Additional types of messages in the network include the Query, the
QueryHit, and the Push [4]. The Query message initiates a search on the
network for the specified item. The QueryHit message is a response to a Query
notifying it of a potential match. The Push message is the message that enables
peers behind a firewall to make data available to the rest of the network [4]. To
maintain the network paths and prevent unexpected messages from being propagated
through the network, Gnutella response messages (Pong, and QueryHit) must
follow the same path to the requesting peer as was used to reach the responding peer
[4]. If a response message is found that has no matching request, it is removed from
the network [4].
Each peer keeps track of the peers around it by saving data from the Ping
messages sent out [4], This allows the peer to send any request messages from a peer
out to all peers it knows about to ensure that the request will be fulfilled [4], When a
peer initiates a download of a resulting QueryHit, the connection is made outside of
the Gnutella network [4], The network does not handle any actual transfer of file data
- all of this effort is handled through an HTTP connection with the peer that has the
file available [4].
2.3.3.3 Discussion
The Gnutella network provides a dynamic peer-to-peer system for distributed
searches. The network is directly geared towards file and data transfer and is not
made flexible enough to easily build alternative applications on top of it. The idea of
keeping bandwidth intensive data transfers off of the network is good for maximizing
the scalability of the system.
2.3.4 JXTA
2.3.4.1 Overview
Project JXTA was started by Sun Microsystems with the main goals of platform
independence, interoperability, and ubiquity. JXTA is not an acronym rather it stands
13


for Juxtapose meaning side by side with client server and web-based computing
[7].
2.3A.2 Architecture
JXTA is a set of protocols that defines peer communication, group formation, and
discovery (among other things). It forms a virtual overlay network of groups and
resources that sits on top of the underlying hardware and actual transportation
software (TCP/IP, HTTP). The fact that it is simply a set of protocols affords JXTA
the language and operating system independence that were also two of the most
desired design goals of the project. Additionally, JXTA communication can be
specified as XML, thus allowing communication to be language as well as platform
independent. There are six core JXTA protocols:
Peer Discovery Protocol
Peer Resolver Protocol
Peer Information Protocol
Rendezvous Protocol
Pipe Binding Protocol
Endpoint Routing Protocol
These six protocols define peer-to-peer interaction and general group
formation and communication in the JXTA network. A brief description of each
protocols functionality as a component of the JXTA network follows.
The Peer Discovery Protocol provides the ability to discover peer resources
(this includes peer groups, peers, pipes, and other services offered by the peer group)
[7]. The Peer Resolver Protocol is used to define and send generic queries to other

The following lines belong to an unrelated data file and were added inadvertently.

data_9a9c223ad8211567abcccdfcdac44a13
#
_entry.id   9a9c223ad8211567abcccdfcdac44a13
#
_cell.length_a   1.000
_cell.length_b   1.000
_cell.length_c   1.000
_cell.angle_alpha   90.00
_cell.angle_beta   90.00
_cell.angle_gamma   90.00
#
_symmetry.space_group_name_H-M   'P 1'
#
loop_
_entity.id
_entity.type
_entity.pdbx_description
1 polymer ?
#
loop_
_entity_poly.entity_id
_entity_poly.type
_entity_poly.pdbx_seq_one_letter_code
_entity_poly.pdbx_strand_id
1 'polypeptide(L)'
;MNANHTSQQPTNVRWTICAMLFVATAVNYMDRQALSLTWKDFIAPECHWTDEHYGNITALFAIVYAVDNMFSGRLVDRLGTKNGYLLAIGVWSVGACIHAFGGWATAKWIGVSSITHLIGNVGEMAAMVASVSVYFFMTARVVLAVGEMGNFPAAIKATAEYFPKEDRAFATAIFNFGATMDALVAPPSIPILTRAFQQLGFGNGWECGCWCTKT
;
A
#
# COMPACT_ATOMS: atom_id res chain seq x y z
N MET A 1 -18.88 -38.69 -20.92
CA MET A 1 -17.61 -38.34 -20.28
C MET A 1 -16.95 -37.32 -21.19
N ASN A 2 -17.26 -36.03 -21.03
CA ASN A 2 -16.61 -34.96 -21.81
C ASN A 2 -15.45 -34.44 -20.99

peers to inquire about the availability or status of peer resources [7]. The Peer
Information Protocol is used to monitor other peers in the peer group. This allows for
checking if a peer is still available using a ping message, as well as measuring uptime
and network congestion [7]. The Rendezvous Protocol defines how rendezvous peers
propagate messages within a peer group [7]. The Pipe Binding Protocol allows a
peer to bind a pipe advertisement to a pipe endpoint. According to [7] the pipe
14


binding protocol .can be viewed as an abstract, named message queue that
supports a number of abstract operations..The Endpoint Routing Protocol
provides peers the ability to navigate firewalls and NAT [7].
At the core, the protocols define how peers within a certain peer group
interact. Peer groups are defined as a collection of peers that provide a common set
of services [7]. Additional properties of peer groups are [7]:
Peers self-organize to create peer groups
Peers can implement a membership policy that limits access to the group
Peers can belong to multiple peer groups
Peer groups are identified by a unique group ID
All peers by default belong to the Net Peer Group
With these properties of peers in mind we can now talk about individual peer
roles within a peer group. There are three different distinct peer roles: edge peers,
rendezvous peers, and relay peers. Edge Peers maintain a connection to a rendezvous
peer at all times [7]. This is an edge peers primary means of discovering resources
throughout the peer group. Rendezvous Peers propagate messages throughout the
peer group and provide peers with a means to discover resources throughout the
group. Relay Peers are used to route messages past firewalls, proxies, and NAT [7].
All resources in JXTA (e.g. peers, peer groups, pipes, or services) are
represented by an XML description document called an advertisement.
Advertisements uniquely (not globally unique) identify a resource by specifying what
type of resource it is and by assigning it an ID. Resources are subsequently
discovered by searching for their advertisements. The following advertisement types
are defined by JXTA:
Peer Advertisement describes a peer resource
Peer Group Advertisement describes the different peer group related
services and resources
15


- Pipe Advertisement describes the different pipe endpoints and the type
of pipe
- Module Class Advertisement describes and documents the availability of
a module class
Module Spec Advertisement defines the specifications for module class